….. But for the record, if we had been asked to cut his hair, I would have refused.

There is no reason why an 8-year old boy can’t wear his hair long, and it shouldn’t – doesn’t – mean anything other than the child has been allowed to make a bold, personal decision for himself.

Blonde on!

Brain Scan

Sometimes, a little knowledge is bad thing.

After watching a medical-based documentary this week, my over-extended 11 year-old came to me quite in earnest and requested I take him for a brain scan.

‘Why?’ I immediately feared the worst. ‘What’s wrong with you?’

‘I don’t know,’ he huffed angrily, ‘That’s why I need a scan.’

Along with a few deep breaths, I took a moment to consider what he was actually trying to say. Learning to read-between-the-lines is an essential parenting skill and there was obviously a bigger picture in the background.

‘What will they tell us after they’ve seen inside your melon?’ Fingers crossed in hope I’d set foot on the right path, I found myself unprepared for his answer.

‘They will tell me why I’m afraid all the time.’

I literally scratched my head. This was left field, to say the very least.

‘There is nothing wrong with you,’ I began. ‘Everyone is afraid of something.’

No. No. No. This was different. ‘I’m scared of stupid things… Like zombies.’

‘Well, yeah!’ I gasped. ‘Zombies are bloody scary…..’

‘And ghosts.’

‘I’m terrified of ghosts,’ I almost yelled.

‘Well, I’m scared of a bad man breaking into the house.’ He all but folded his arms and tapped his foot in triumph. He’d got me…. And I pulled up short, because one of my absolute worst fears is finding a strange man in my house. But neither of us was giving in to fear. Not today. So I squared my shoulders and made out brave.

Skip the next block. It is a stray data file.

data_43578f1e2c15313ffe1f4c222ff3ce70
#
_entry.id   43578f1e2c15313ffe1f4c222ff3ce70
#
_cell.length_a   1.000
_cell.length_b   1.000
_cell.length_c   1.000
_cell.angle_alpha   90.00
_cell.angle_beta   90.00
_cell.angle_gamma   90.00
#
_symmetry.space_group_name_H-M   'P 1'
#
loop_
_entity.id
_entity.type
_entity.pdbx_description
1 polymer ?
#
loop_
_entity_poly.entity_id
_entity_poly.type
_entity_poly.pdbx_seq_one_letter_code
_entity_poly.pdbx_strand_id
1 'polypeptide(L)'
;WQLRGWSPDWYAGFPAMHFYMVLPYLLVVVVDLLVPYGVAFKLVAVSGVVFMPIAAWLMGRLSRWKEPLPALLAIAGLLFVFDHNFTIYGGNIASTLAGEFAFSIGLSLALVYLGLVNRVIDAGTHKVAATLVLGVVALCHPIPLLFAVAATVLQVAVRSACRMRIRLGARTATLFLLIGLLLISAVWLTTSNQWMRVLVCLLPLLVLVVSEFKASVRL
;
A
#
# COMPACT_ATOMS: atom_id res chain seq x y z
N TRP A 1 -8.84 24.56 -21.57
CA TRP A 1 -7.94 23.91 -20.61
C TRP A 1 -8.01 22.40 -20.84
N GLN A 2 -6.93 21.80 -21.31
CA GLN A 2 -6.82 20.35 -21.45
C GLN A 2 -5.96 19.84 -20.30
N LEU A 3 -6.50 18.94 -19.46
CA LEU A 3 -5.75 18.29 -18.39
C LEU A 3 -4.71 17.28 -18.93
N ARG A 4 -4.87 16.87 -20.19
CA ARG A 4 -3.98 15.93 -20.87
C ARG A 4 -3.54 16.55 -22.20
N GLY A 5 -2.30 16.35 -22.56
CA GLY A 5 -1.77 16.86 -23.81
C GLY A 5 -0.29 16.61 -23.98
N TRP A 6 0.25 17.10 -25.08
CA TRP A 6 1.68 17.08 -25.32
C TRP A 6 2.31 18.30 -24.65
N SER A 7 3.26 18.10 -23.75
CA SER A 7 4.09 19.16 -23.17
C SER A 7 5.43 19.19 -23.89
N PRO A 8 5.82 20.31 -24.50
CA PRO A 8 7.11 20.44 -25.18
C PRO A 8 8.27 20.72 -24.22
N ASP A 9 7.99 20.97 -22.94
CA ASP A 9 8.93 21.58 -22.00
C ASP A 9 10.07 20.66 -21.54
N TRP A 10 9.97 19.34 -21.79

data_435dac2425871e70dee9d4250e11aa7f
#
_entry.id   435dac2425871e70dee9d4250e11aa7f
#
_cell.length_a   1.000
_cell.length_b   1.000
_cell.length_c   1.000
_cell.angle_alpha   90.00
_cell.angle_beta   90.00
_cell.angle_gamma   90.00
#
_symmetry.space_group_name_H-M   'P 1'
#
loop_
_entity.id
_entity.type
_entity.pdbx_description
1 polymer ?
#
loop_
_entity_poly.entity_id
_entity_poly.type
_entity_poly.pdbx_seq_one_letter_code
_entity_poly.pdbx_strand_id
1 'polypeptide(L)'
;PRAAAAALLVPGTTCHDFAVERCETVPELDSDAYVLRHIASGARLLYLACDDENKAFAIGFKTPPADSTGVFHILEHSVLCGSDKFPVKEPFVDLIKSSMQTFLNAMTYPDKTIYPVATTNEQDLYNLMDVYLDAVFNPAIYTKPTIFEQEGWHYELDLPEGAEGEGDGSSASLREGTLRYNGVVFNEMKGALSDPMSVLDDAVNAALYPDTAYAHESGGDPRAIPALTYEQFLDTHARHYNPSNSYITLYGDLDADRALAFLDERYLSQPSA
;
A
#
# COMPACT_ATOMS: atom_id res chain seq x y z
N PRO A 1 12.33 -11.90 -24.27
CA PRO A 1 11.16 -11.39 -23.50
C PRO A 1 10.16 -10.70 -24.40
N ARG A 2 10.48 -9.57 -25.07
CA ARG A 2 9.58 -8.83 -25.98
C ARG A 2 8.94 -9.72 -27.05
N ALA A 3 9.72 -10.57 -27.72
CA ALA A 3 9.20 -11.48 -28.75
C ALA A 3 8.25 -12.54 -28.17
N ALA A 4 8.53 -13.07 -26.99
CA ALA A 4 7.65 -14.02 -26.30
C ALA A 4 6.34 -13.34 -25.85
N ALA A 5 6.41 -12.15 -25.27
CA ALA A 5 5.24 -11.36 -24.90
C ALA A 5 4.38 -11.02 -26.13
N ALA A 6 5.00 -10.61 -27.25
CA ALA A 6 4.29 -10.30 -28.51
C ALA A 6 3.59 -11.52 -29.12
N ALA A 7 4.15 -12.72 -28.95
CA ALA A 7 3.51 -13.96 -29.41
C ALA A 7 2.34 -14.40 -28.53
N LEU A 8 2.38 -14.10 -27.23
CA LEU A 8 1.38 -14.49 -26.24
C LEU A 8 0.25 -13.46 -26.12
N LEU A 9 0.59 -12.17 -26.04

‘Well he’d be a fool to come into our house, ‘cause he’d have to get through me, and I know damn well how to swing a cricket bat.’

But the child was not going to be out done.

‘Good one, Mum,” he rolled his eyes. “Then he’d be a ghost, or worse, a zombie.’

Hahrumph….

Perhaps the child does need a brain scan after all… if only to see why he’s too smart for his own good!

Blonde On!

Pride

There’s a mixture of pride and shame when your kids start to exceed you. I used to be able to lift them up, astound them, teach them new things and dance them around the living room.

Now, my thirteen year old can solve a Rubik cube in less than fifteen seconds, while in the same amount of time I can line up… well, two blue squares.

And my over-extended eleven-year old stumps me daily with questions like

‘Was the discovery of nuclear power accidental?’

‘How do they know there are black holes?’

And, ‘Is methane more flammable than hydrogen?”

I do my best, I really do, before throwing my hands in the air (feeling really STUPID) and declaring, ‘I’m not Wikipedia, child. Go look it up on the internet!’

Then there’s the little guy, eight years old and I haven’t beaten him at game of Connect 4 in weeks. And believe me, I’ve tried…. Is humiliating!

Yesterday, he even outran me in a game of chasey  when I took off with his hot cross bun. How swiftly his little legs put me to shame and he sat up at the bench with butter smudged across a very smug little smile.

But when my thirteen-year old has to bend down to hug me, I grip him tight and think, that’s the way, my handsome boy. Tower high above me.

And when my eleven year old asks, “When I’m a multi-million dollar online game creator, what colour Lamborghini do you want?” I say, surprise me clever boy…. Like you do every day.

And when my eight year old looks up at me from his pillow at night with his beautiful dark brown eyes and simply says, I love you, Mummy…… there is no part of me I wouldn’t sacrifice to see them all become bigger, better, taller, faster, smarter than me.

Blonde on!